7. RTA seeks public input
on long-range transit plans
The New Orleans Regional Transit Authority (RTA) hosts public meetings this week to get input from riders and the public about its long-term transit plans. The RTA's "strategic mobility plan" will include five-, 10- and 20-year objectives for the region's transit services. There's a meeting at its headquarters (2817 Canal St.) from 6 p.m. to 8 p.m. Tuesday, Jan. 17, and a meeting from 6 p.m. to 8 p.m. Wednesday, Jan. 18 at the Kenner Pavilion at Kenner City Park (3800 Loyola Drive, Kenner). The planning process is expected to wrap at the end of 2017. Find more information at www.norta.com/strategicplan.
8. Big festival announcements coming soon
The French Quarter Festival will hold a public event in Jackson Square Jan. 24 to announce the lineup for this year's fest, which takes place April 6-9.
That means it's just about time for the New Orleans Jazz & Heritage Festival to announce its 2017 lineup, which traditionally happens in mid- to late-January. The biggest rumor (or piece of wishful thinking) is that Paul McCartney may make his Jazz Fest debut; McCartney has an album release in March and will kick off his worldwide "One on One" tour in Japan April 27-30. (The dates for this year's Jazz Fest are April 28-30 and May 4-7.) Others being mentioned as Jazz Fest possibilities: Tom Petty and the Heartbreakers, Stevie Wonder and Dave Matthews.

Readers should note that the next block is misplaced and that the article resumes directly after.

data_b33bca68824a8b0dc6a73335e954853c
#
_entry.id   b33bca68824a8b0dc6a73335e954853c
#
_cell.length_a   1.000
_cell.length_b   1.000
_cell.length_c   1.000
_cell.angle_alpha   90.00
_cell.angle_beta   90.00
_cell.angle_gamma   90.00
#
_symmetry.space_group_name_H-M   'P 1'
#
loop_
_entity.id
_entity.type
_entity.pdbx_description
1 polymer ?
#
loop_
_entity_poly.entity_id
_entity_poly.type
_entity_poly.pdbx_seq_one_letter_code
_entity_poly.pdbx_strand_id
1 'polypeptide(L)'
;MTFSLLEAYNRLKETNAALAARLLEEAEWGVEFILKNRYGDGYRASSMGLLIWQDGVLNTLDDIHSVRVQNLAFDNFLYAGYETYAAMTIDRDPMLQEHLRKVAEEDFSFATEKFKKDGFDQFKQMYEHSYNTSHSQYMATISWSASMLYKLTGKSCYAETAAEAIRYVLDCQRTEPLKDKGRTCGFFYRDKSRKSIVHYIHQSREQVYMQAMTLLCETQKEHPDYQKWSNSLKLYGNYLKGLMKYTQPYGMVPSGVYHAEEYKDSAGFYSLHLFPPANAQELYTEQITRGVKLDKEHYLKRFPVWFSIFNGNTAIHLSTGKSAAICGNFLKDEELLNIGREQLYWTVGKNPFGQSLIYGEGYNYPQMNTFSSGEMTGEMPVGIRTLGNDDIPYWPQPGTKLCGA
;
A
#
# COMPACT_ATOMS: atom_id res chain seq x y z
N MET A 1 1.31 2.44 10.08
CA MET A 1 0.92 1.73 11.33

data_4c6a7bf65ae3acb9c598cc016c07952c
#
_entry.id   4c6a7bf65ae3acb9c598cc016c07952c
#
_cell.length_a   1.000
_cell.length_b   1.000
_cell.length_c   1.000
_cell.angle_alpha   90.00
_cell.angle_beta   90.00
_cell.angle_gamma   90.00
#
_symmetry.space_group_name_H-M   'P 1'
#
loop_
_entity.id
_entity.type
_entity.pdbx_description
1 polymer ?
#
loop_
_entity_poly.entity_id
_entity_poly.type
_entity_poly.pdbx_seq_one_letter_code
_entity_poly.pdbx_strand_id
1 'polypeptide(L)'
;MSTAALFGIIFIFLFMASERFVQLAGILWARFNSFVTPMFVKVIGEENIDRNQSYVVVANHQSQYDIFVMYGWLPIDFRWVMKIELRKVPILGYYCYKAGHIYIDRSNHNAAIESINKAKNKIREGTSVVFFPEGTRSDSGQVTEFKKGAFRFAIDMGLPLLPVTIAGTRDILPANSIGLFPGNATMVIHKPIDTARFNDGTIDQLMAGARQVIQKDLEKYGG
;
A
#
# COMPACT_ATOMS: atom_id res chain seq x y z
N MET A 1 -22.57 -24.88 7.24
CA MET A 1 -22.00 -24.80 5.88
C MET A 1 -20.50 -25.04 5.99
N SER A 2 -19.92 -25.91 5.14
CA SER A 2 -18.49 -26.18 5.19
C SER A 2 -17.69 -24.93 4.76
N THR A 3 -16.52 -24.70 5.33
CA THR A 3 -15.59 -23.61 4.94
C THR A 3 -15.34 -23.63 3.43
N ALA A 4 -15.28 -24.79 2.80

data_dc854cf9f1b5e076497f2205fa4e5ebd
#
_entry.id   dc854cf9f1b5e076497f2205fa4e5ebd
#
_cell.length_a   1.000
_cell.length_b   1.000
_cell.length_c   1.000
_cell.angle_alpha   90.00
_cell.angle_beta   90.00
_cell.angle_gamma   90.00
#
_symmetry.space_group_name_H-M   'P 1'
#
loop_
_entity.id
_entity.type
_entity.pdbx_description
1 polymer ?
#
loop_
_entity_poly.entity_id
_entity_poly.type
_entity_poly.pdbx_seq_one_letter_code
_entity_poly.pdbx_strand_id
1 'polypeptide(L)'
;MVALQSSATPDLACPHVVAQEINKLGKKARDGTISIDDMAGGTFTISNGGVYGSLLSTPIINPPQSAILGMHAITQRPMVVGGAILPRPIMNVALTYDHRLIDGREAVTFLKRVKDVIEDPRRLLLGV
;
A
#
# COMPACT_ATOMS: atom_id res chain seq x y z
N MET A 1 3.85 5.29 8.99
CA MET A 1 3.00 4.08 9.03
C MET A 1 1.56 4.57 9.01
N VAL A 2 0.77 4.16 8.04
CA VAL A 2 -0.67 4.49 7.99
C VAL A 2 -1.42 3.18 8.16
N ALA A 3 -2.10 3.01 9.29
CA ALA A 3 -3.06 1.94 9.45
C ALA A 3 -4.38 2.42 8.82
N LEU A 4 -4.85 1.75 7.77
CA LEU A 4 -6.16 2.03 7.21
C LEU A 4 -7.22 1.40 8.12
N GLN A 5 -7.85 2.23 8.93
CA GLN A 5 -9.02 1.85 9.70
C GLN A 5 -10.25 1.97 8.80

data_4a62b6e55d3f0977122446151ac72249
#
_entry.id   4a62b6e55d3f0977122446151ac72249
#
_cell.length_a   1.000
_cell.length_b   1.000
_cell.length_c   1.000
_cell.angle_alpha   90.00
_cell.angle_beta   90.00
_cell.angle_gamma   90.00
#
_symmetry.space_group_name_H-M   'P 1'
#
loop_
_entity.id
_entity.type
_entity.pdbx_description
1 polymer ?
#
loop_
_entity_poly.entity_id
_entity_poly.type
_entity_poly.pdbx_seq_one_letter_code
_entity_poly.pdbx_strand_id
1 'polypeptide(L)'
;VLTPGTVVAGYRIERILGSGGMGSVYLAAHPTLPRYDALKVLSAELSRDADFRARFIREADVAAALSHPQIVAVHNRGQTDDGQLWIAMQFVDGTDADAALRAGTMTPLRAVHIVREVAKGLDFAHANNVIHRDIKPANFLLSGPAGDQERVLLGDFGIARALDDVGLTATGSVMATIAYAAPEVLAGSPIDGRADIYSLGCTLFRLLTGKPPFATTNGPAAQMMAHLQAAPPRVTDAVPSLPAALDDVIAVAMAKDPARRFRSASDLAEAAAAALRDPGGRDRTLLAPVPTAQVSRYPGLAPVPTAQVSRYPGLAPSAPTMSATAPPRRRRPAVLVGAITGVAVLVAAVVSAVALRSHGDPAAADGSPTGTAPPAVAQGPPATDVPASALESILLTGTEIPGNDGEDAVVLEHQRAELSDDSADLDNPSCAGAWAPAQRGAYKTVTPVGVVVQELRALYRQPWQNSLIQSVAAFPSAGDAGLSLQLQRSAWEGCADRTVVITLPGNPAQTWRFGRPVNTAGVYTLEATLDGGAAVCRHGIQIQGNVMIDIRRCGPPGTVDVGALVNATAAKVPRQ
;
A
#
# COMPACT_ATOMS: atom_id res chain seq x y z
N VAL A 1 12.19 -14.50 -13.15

9. Maher and more
Bill Maher, comedian and host of HBO's weekly political talk show Real Time With Bill Maher, will perform March 18 at the Saenger Theatre. Maher — whose controversial show and its predecessor, Politically Incorrect, skewered the right, religion and the media — has performed stand-up since the late 1970s and released more than a dozen hourlong specials, including 2014's Emmy-nominated 2014's Live From D.C. In 2016, Maher livestreamed #WhinyLittleBitch, a set dedicated to Donald Trump. Tickets go on sale at 10 a.m. Friday, Jan. 20.
10. Hochschild at
UNO Jan. 18
Arlie Russell Hochschild, a sociologist who has spent five years in Lake Charles trying to understand the concerns of red state voters, will speak at the University of New Orleans Jan. 18. Hochschild's recent book, Strangers in Their Own Land: Anger and Mourning on the American Right, was a National Book Award finalist in 2016 and adds to a growing volume of scholarship about the "Great Paradox," or how some conservative voters embrace politicians and policies that seem to oppose their own interests. Hochschild will appear in the Innsbruck Room at UNO's University Center at 1 p.m.; it's free to attend.